Susanna J. Sturgis   Martha's Vineyard writer and editor
writer editor born-again horse girl

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April 04, 2009

When really bad things happen, plenty of us go looking for our own personal connection. Here's mine: my Allie comes from a small Morgan farm not far from Binghamton, New York, and her breeder teaches at SUNY Binghamton.

I really don't need to "send to know for whom the bell tolls." I know it's tolling for me. But the personal connection makes it a little more comprehensible. For a moment I can imagine an "armed gunman" (in my imagination it's always a guy) walking into, say, the Steamship Authority terminal in Vineyard Haven and opening fire. Or maybe (this is even easier to imagine) walking into a church or party or shop where many of those present are Brazilian and opening fire.

But when I read commentary that lays these really bad things at the door of "the economic downturn," I get uneasy.

The Binghamton shooting is a terrible thing. So was the incident outside of Boston a few days ago, where a young man stabbed two of his younger sisters (one was five years old) to death and would have killed a third if police (alerted by the older of the sisters who died) hadn't broke down the door, told him to stop, and (when he didn't) killed him. That young man was demoralized because he couldn't get a job because of his prison record. Did he kill his sisters because he couldn't get a job, or because the deck is stacked against poor men with a prison record? The overwhelming majority of young men in similar straits don't kill, or threaten to kill, anyone, never mind their five-year-old sisters.

These killings are horrific. If they happen in your neighborhood or your hometown or at your college or to people you know, of course you're going to plumb your own experience looking for the reasons why. Maybe you, and we, will be able to figure out ways to prevent future tragedies. But it's also important to remember that these incidents are rare. That's why they get reported, and that's why we drop whatever we're doing to talk or write about them. Sure, it's tempting to blame them on "the economic downturn" because that way we can persuade ourselves that the financial fatcats and their deregulation cronies are guilty of gruesome murders. Do they have to be? Let's focus on what they themselves did with their own two hands: disregard all ethical, human, political, and commonsense considerations in order to maximize paper profits.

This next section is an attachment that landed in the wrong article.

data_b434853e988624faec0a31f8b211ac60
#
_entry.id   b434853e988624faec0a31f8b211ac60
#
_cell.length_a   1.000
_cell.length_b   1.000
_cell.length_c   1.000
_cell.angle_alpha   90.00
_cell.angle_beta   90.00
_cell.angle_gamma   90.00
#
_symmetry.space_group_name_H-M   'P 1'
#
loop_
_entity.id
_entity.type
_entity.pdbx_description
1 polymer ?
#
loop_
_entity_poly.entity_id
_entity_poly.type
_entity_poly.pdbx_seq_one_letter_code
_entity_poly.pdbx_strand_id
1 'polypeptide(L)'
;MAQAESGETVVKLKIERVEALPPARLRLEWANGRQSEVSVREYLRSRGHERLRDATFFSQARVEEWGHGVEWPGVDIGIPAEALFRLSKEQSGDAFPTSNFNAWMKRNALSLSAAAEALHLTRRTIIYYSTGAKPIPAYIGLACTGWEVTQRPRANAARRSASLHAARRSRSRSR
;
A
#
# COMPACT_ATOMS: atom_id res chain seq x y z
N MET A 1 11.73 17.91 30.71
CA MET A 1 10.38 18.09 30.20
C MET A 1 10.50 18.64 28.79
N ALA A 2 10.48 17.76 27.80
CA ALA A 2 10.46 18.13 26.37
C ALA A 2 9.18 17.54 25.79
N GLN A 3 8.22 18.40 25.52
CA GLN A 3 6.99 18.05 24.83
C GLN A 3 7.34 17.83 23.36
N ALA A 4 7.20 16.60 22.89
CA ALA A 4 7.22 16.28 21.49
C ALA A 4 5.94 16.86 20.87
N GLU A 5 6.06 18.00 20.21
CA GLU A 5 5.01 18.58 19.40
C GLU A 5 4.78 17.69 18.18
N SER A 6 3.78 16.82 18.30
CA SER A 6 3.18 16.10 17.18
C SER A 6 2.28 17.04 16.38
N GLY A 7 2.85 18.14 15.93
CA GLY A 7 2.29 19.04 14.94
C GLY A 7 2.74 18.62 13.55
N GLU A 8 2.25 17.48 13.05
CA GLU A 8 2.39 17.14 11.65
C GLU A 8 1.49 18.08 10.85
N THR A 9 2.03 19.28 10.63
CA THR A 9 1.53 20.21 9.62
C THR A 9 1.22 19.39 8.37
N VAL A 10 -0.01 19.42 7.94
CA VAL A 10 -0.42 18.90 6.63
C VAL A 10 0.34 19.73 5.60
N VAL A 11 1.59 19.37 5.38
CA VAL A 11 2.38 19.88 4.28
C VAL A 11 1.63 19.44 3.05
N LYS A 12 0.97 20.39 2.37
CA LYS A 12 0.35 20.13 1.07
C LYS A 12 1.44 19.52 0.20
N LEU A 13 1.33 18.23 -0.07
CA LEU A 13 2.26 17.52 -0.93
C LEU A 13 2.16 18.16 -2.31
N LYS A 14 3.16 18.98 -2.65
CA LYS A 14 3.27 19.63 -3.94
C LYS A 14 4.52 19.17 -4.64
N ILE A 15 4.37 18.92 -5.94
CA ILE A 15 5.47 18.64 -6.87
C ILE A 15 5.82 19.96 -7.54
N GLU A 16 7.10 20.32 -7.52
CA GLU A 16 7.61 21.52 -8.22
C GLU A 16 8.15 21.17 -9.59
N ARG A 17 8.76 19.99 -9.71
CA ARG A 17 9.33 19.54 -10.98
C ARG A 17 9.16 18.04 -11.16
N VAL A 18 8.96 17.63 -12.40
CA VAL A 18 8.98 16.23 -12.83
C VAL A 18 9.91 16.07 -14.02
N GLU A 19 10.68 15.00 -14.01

One huge problem with contemporary U.S. journalism is that it tends to focus on isolated incidents and human-interest stories without making much attempt to connect the dots -- and, worse, it treats first-magnitude stories like 9/11, the invasion of Iraq, and the crash of the financial system as if they're isolated incidents. I look to AlterNet and other alternative media to help me connect those dots. Without the connections, we get stuck in react-react-reactionary mode, and it becomes just about impossible to either identify problems or feel our way toward solutions.

Blaming really bad things on the economy isn't all that much different from blaming them on bad genes, or fate, or God. All this blaming lets us off the hook. If God, fate, bad genes, or the economy is to blame, we don't have to ask ourselves why these really bad things happen, or to keep pushing ourselves till we come up with some down-to-earth answers.


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